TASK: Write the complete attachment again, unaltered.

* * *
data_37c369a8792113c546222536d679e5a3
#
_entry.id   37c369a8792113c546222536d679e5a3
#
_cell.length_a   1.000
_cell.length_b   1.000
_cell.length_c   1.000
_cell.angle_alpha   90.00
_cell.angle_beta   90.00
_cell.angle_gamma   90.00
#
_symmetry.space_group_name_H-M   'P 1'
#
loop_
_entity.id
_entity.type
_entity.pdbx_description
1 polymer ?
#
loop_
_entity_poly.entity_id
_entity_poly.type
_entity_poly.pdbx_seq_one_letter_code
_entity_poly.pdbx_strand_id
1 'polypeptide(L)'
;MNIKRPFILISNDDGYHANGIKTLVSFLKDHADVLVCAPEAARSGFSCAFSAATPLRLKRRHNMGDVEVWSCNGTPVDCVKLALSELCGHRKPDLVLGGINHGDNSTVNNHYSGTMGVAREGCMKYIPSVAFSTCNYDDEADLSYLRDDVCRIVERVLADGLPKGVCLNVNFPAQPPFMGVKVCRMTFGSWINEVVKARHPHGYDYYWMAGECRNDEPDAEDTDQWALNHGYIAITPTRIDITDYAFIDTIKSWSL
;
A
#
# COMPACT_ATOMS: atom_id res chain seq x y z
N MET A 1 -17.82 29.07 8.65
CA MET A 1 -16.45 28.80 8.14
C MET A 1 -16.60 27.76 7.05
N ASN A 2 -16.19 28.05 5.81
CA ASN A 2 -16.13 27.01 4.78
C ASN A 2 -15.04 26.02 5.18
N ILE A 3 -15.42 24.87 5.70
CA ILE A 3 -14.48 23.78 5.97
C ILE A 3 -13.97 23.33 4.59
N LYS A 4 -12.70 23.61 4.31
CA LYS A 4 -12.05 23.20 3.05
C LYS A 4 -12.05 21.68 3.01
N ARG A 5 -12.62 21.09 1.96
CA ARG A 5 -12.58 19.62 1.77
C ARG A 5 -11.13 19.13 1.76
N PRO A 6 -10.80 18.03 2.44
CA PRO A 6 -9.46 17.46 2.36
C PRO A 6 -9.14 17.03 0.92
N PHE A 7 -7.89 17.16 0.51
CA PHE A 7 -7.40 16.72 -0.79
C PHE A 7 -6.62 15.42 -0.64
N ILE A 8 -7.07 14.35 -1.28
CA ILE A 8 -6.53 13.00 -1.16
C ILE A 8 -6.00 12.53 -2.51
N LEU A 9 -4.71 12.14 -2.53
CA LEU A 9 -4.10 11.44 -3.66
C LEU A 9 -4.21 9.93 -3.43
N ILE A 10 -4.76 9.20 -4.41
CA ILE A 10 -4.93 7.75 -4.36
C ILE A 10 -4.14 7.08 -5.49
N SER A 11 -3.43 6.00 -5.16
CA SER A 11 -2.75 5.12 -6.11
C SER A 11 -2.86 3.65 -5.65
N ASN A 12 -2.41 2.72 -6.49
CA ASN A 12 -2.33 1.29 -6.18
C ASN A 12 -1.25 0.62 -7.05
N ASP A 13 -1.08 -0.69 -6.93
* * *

data_37c369a8792113c546222536d679e5a3
#
_entry.id   37c369a8792113c546222536d679e5a3
#
_cell.length_a   1.000
_cell.length_b   1.000
_cell.length_c   1.000
_cell.angle_alpha   90.00
_cell.angle_beta   90.00
_cell.angle_gamma   90.00
#
_symmetry.space_group_name_H-M   'P 1'
#
loop_
_entity.id
_entity.type
_entity.pdbx_description
1 polymer ?
#
loop_
_entity_poly.entity_id
_entity_poly.type
_entity_poly.pdbx_seq_one_letter_code
_entity_poly.pdbx_strand_id
1 'polypeptide(L)'
;MNIKRPFILISNDDGYHANGIKTLVSFLKDHADVLVCAPEAARSGFSCAFSAATPLRLKRRHNMGDVEVWSCNGTPVDCVKLALSELCGHRKPDLVLGGINHGDNSTVNNHYSGTMGVAREGCMKYIPSVAFSTCNYDDEADLSYLRDDVCRIVERVLADGLPKGVCLNVNFPAQPPFMGVKVCRMTFGSWINEVVKARHPHGYDYYWMAGECRNDEPDAEDTDQWALNHGYIAITPTRIDITDYAFIDTIKSWSL
;
A
#
# COMPACT_ATOMS: atom_id res chain seq x y z
N MET A 1 -17.82 29.07 8.65
CA MET A 1 -16.45 28.80 8.14
C MET A 1 -16.60 27.76 7.05
N ASN A 2 -16.19 28.05 5.81
CA ASN A 2 -16.13 27.01 4.78
C ASN A 2 -15.04 26.02 5.18
N ILE A 3 -15.42 24.87 5.70
CA ILE A 3 -14.48 23.78 5.97
C ILE A 3 -13.97 23.33 4.59
N LYS A 4 -12.70 23.61 4.31
CA LYS A 4 -12.05 23.20 3.05
C LYS A 4 -12.05 21.68 3.01
N ARG A 5 -12.62 21.09 1.96
CA ARG A 5 -12.58 19.62 1.77
C ARG A 5 -11.13 19.13 1.76
N PRO A 6 -10.80 18.03 2.44
CA PRO A 6 -9.46 17.46 2.36
C PRO A 6 -9.14 17.03 0.92
N PHE A 7 -7.89 17.16 0.51
CA PHE A 7 -7.40 16.72 -0.79
C PHE A 7 -6.62 15.42 -0.64
N ILE A 8 -7.07 14.35 -1.28
CA ILE A 8 -6.53 13.00 -1.16
C ILE A 8 -6.00 12.53 -2.51
N LEU A 9 -4.71 12.14 -2.53
CA LEU A 9 -4.10 11.44 -3.66
C LEU A 9 -4.21 9.93 -3.43
N ILE A 10 -4.76 9.20 -4.41
CA ILE A 10 -4.93 7.75 -4.36
C ILE A 10 -4.14 7.08 -5.49
N SER A 11 -3.43 6.00 -5.16
CA SER A 11 -2.75 5.12 -6.11
C SER A 11 -2.86 3.65 -5.65
N ASN A 12 -2.41 2.72 -6.49
CA ASN A 12 -2.33 1.29 -6.18
C ASN A 12 -1.25 0.62 -7.05
N ASP A 13 -1.08 -0.69 -6.93